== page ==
The ECU detects which cylinder is knocking based on the premise that knock occurs in a window of crankshaft rotation during which cylinder pressure is rising post ignition event. If the knock sensor generates sufficient voltage, and a cylinder is within that knock window, the ECU increments the knock sum for that cylinder. In addition, if the knock voltage is sufficient enough to surpass the calculated background noise under current engine conditions, and the engine is operating within the RPM and load range over which feedback or fine knock learning may occur, the ECU will react to the knock event by pulling timing, in steps based on the processed knock data. While the ECU can use this method to take an educated guess as to which cylinder is likely knocking, the knock response of pulling timing affects all cylinders. Subaru does not perform per cylinder knock based timing correction on the STI, though that may be something they add in the future.

Whether the knock sum you're experiencing is false or not you can't say based on it occurring in a single cylinder. Keep in mind the knock sensor is a piezo element, a contact microphone, so any noise occurring within the knock window which is within the frequency range the sensor is tuned to, and of sufficient amplitude, can be registered as knock by the ECU. As just one example of how you can get a false knock on a single-cylinder, excessive valve lash on a single bucket could cause excessive valvetrain noise which happens to occur within the knock window for a cylinder. The noise may not even be occurring in the same cylinder the knock is being detected...it may just happen to occur within the knock monitoring window for cylinder 1.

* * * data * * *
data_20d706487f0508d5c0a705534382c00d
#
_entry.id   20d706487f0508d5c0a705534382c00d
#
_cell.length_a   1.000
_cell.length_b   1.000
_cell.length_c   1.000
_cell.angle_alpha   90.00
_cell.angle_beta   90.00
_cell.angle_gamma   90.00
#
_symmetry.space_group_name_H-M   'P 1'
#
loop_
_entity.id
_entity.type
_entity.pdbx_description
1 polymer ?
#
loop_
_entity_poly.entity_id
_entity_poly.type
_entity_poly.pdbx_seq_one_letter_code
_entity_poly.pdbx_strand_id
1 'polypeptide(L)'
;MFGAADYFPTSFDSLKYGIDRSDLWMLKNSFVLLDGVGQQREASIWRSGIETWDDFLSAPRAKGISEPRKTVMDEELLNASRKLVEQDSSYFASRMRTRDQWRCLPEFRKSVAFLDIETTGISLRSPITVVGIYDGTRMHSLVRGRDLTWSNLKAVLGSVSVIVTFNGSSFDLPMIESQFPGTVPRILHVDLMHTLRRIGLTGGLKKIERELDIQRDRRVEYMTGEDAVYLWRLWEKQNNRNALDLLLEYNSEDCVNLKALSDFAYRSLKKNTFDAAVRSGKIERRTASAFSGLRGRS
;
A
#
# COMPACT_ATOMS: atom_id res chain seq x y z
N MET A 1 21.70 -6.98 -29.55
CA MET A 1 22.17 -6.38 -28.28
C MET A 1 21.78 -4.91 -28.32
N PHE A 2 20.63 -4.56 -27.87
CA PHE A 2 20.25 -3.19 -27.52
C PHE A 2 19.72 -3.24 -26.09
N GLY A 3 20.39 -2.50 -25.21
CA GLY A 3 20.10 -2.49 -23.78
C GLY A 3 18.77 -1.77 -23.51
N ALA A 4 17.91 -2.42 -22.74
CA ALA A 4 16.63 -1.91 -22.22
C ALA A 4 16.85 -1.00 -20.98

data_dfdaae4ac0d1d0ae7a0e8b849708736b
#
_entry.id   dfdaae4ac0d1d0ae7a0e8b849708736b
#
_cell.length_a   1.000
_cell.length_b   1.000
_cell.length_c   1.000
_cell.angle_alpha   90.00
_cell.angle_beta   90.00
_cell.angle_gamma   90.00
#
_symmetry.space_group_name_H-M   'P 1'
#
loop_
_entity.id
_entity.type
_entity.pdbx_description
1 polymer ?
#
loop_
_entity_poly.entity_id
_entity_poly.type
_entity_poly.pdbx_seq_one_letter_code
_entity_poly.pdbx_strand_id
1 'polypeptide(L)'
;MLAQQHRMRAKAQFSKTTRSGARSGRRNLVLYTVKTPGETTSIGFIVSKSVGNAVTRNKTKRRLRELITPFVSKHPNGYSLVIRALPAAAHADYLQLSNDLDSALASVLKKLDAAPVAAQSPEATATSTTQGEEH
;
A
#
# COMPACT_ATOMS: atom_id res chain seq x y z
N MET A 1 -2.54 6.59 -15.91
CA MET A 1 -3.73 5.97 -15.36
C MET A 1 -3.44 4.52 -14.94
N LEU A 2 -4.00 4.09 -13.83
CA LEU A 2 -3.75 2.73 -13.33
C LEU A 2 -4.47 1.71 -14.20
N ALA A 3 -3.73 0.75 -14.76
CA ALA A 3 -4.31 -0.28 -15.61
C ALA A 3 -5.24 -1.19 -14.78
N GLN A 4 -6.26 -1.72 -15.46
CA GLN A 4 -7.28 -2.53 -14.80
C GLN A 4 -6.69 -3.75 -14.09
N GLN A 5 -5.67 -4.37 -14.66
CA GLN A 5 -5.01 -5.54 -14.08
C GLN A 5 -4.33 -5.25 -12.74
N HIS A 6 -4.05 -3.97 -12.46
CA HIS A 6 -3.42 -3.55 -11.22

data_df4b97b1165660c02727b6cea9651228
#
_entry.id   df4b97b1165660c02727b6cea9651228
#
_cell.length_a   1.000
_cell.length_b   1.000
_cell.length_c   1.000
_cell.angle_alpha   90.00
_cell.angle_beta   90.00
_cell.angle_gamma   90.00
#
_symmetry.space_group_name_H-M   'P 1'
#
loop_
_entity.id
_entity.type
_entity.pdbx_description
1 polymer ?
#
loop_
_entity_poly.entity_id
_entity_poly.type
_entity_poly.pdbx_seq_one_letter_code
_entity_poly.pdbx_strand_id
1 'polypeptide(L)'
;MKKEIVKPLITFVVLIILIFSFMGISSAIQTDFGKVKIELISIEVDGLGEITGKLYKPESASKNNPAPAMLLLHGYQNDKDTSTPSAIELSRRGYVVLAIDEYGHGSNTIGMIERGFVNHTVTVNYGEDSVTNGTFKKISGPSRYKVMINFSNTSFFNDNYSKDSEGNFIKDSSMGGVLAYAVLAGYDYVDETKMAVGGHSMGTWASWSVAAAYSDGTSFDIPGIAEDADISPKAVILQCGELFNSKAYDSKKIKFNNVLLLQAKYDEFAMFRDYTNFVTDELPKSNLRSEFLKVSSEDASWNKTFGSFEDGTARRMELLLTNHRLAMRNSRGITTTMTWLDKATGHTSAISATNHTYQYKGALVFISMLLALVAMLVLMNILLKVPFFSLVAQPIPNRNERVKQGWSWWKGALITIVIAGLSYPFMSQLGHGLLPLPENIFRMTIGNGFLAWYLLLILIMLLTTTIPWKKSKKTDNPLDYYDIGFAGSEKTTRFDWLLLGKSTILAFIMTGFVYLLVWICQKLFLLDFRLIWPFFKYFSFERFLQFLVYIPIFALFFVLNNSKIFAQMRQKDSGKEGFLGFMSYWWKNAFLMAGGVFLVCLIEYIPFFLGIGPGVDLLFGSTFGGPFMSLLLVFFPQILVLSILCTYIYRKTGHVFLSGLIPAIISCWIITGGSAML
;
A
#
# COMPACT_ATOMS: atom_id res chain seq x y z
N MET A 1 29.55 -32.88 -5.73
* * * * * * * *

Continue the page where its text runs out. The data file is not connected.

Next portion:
Using high quality, highly knock resistant fuel is one way to start narrowing things down. If you're running pump gas, retuning for e85 to see if the knock events continue being detected is a common path forward.


Frequently Asked Questions

Q: What type of logs should I take to monitor for detonation/knock?

A: The default logging list on the AccessPORT will include the relevant monitors, so that is a great place to start. In general, detonation and knock will be most dangerous when cylinder pressures are highest, which will usually occur during full power (WOT) operation. In general, a log over a singular gear through the full RPM range (from 2000 RPM to redline) is sufficient for a street car; for a race car, you should consider logging longer sessions that include several gear shifts. Making sure to keep your logs short (IE, start and end the logging session when appropriate) will help prevent from having to filter through large